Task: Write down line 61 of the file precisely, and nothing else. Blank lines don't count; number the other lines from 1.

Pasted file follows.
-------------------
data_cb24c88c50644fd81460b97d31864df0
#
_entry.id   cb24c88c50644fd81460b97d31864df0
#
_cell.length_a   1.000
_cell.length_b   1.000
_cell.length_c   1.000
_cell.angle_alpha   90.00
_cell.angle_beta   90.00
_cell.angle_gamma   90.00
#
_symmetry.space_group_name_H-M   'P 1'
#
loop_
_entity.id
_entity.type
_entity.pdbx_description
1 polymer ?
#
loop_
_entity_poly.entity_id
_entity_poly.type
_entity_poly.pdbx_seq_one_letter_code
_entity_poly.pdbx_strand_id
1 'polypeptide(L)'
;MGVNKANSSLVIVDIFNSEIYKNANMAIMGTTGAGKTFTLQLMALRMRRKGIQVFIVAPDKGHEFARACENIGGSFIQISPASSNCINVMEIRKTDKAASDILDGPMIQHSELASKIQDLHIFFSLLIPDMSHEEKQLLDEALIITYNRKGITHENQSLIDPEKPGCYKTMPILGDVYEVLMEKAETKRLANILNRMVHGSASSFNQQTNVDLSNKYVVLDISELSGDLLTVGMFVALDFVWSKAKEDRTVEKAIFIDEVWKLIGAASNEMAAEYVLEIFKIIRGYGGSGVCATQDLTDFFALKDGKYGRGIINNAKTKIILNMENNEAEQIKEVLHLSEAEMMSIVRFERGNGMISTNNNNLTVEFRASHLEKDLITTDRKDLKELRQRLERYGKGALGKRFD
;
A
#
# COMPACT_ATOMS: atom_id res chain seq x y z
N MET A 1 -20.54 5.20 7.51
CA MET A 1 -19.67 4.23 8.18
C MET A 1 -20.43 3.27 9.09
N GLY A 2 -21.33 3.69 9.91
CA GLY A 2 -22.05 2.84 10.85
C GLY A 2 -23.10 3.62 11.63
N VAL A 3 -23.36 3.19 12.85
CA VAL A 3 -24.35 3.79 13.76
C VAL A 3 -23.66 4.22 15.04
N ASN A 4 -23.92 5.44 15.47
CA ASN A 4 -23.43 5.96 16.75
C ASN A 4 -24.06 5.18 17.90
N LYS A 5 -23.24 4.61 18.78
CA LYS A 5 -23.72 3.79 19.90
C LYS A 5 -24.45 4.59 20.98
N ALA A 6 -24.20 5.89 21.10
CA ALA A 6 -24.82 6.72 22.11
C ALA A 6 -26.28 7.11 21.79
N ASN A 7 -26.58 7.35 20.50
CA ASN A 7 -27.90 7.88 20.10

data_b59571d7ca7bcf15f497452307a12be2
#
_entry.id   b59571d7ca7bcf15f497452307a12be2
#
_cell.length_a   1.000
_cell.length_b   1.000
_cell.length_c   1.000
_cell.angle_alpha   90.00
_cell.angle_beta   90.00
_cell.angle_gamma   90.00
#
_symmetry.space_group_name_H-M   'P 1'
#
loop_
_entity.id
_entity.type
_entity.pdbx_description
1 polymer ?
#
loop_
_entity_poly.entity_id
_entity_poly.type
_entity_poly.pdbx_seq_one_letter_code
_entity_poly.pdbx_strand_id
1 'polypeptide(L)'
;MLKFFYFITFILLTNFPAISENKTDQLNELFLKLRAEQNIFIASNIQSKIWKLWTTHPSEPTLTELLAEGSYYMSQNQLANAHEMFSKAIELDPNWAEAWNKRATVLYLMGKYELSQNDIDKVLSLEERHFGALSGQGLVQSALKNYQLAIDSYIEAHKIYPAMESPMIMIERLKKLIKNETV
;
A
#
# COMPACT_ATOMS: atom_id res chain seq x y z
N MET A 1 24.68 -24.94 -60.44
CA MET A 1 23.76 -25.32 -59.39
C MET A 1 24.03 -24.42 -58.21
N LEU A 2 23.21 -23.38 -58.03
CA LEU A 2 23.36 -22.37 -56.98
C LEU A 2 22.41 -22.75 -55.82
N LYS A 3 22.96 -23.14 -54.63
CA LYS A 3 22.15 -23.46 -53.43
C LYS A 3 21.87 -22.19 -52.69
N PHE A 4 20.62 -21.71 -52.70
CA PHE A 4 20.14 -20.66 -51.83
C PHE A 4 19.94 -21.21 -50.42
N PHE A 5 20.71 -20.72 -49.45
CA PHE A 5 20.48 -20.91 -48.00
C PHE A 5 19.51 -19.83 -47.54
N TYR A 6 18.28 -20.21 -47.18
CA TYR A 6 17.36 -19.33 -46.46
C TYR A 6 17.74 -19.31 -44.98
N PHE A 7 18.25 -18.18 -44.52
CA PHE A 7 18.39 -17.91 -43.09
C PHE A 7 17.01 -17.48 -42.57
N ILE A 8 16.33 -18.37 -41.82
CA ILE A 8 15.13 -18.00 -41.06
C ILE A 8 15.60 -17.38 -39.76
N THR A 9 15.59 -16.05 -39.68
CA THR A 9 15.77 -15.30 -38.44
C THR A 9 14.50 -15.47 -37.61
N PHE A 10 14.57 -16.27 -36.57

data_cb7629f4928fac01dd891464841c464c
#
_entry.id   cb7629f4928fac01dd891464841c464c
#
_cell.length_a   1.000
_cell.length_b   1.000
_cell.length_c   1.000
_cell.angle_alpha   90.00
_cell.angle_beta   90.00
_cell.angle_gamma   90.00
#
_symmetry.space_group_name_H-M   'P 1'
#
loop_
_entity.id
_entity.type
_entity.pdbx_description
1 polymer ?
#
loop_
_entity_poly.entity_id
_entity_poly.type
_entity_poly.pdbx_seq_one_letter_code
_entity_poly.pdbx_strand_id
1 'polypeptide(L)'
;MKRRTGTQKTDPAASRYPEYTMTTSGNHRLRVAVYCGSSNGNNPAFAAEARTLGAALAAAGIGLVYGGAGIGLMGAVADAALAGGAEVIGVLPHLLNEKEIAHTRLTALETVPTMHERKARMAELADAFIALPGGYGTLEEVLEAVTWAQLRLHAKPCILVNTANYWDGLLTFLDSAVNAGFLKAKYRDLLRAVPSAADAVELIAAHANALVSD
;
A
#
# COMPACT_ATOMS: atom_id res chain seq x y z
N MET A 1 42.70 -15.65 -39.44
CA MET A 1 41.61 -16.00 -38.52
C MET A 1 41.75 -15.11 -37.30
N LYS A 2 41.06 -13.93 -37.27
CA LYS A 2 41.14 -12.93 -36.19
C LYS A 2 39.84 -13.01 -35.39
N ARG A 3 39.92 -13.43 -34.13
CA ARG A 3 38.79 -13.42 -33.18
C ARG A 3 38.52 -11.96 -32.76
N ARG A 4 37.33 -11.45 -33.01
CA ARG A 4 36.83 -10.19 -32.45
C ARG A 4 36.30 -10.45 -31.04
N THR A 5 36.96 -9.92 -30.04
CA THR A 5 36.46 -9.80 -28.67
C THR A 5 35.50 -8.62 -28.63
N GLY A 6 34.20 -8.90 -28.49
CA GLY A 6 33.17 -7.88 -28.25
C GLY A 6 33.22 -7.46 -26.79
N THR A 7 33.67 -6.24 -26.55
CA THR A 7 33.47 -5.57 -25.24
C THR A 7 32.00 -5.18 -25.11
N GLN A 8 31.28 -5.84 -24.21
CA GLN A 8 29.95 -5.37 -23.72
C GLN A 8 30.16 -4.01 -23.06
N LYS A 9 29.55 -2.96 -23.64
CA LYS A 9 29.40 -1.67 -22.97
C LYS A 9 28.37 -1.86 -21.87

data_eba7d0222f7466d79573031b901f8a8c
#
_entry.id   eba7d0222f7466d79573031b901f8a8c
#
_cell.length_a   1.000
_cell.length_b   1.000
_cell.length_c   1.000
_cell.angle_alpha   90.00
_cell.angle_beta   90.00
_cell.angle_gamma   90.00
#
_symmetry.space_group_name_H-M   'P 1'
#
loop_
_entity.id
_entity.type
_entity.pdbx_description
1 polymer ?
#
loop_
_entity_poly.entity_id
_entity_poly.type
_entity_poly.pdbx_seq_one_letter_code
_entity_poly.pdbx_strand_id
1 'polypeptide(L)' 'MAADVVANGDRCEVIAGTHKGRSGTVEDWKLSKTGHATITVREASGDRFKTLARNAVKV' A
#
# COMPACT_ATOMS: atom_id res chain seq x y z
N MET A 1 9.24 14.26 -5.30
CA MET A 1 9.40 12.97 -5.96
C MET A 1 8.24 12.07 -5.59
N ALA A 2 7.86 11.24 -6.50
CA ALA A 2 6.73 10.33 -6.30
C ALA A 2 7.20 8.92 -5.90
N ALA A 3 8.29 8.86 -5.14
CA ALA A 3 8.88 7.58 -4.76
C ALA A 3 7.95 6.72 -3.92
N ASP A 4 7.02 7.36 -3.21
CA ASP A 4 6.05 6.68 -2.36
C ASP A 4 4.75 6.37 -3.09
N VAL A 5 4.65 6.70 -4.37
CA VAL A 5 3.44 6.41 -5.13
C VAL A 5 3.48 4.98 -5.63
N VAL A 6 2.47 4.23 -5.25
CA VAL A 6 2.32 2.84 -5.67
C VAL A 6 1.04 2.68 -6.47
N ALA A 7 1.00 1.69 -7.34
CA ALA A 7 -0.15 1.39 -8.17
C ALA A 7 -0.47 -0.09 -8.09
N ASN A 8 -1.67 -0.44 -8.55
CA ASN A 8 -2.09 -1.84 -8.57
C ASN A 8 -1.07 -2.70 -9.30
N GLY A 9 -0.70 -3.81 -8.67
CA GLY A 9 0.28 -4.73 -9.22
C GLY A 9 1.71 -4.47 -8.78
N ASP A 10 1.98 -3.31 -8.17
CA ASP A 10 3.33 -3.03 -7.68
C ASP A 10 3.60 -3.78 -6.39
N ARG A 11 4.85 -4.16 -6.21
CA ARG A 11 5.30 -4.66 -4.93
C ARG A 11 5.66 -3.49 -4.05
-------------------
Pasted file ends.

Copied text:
#